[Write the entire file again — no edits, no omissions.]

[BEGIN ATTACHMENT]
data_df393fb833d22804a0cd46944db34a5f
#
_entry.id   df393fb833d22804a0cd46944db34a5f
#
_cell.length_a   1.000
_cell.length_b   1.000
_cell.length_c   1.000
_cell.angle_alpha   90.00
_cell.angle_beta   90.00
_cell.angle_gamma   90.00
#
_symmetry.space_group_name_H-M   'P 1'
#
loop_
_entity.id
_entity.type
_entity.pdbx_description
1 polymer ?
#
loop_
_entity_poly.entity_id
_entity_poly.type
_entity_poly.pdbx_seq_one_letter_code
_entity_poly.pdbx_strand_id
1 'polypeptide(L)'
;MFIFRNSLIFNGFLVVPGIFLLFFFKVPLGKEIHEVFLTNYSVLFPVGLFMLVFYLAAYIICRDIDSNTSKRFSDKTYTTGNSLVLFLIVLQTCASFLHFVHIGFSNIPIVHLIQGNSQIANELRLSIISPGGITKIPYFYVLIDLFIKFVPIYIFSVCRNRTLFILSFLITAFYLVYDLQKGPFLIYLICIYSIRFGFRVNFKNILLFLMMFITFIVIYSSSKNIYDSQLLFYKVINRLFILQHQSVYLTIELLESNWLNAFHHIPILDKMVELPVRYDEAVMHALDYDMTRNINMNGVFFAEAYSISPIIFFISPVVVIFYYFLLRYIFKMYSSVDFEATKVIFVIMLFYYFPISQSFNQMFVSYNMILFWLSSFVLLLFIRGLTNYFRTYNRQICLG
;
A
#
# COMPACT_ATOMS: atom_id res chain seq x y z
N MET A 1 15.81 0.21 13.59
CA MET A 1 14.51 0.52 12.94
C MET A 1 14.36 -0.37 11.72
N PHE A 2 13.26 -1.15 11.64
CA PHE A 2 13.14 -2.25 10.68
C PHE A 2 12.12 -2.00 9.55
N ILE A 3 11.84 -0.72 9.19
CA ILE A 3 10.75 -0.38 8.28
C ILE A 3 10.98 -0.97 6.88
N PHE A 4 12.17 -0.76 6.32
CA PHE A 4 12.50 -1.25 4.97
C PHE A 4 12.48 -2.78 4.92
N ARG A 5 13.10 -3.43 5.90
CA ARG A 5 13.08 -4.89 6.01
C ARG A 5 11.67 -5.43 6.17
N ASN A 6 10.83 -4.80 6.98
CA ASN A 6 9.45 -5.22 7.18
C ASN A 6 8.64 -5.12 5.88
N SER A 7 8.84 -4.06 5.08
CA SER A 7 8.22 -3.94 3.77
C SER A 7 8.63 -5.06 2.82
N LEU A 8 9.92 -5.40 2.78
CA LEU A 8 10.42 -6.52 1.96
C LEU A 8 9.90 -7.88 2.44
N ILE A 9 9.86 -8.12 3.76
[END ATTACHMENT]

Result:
data_df393fb833d22804a0cd46944db34a5f
#
_entry.id   df393fb833d22804a0cd46944db34a5f
#
_cell.length_a   1.000
_cell.length_b   1.000
_cell.length_c   1.000
_cell.angle_alpha   90.00
_cell.angle_beta   90.00
_cell.angle_gamma   90.00
#
_symmetry.space_group_name_H-M   'P 1'
#
loop_
_entity.id
_entity.type
_entity.pdbx_description
1 polymer ?
#
loop_
_entity_poly.entity_id
_entity_poly.type
_entity_poly.pdbx_seq_one_letter_code
_entity_poly.pdbx_strand_id
1 'polypeptide(L)'
;MFIFRNSLIFNGFLVVPGIFLLFFFKVPLGKEIHEVFLTNYSVLFPVGLFMLVFYLAAYIICRDIDSNTSKRFSDKTYTTGNSLVLFLIVLQTCASFLHFVHIGFSNIPIVHLIQGNSQIANELRLSIISPGGITKIPYFYVLIDLFIKFVPIYIFSVCRNRTLFILSFLITAFYLVYDLQKGPFLIYLICIYSIRFGFRVNFKNILLFLMMFITFIVIYSSSKNIYDSQLLFYKVINRLFILQHQSVYLTIELLESNWLNAFHHIPILDKMVELPVRYDEAVMHALDYDMTRNINMNGVFFAEAYSISPIIFFISPVVVIFYYFLLRYIFKMYSSVDFEATKVIFVIMLFYYFPISQSFNQMFVSYNMILFWLSSFVLLLFIRGLTNYFRTYNRQICLG
;
A
#
# COMPACT_ATOMS: atom_id res chain seq x y z
N MET A 1 15.81 0.21 13.59
CA MET A 1 14.51 0.52 12.94
C MET A 1 14.36 -0.37 11.72
N PHE A 2 13.26 -1.15 11.64
CA PHE A 2 13.14 -2.25 10.68
C PHE A 2 12.12 -2.00 9.55
N ILE A 3 11.84 -0.72 9.19
CA ILE A 3 10.75 -0.38 8.28
C ILE A 3 10.98 -0.97 6.88
N PHE A 4 12.17 -0.76 6.32
CA PHE A 4 12.50 -1.25 4.97
C PHE A 4 12.48 -2.78 4.92
N ARG A 5 13.10 -3.43 5.90
CA ARG A 5 13.08 -4.89 6.01
C ARG A 5 11.67 -5.43 6.17
N ASN A 6 10.83 -4.80 6.98
CA ASN A 6 9.45 -5.22 7.18
C ASN A 6 8.64 -5.12 5.88
N SER A 7 8.84 -4.06 5.08
CA SER A 7 8.22 -3.94 3.77
C SER A 7 8.63 -5.06 2.82
N LEU A 8 9.92 -5.40 2.78
CA LEU A 8 10.42 -6.52 1.96
C LEU A 8 9.90 -7.88 2.44
N ILE A 9 9.86 -8.12 3.76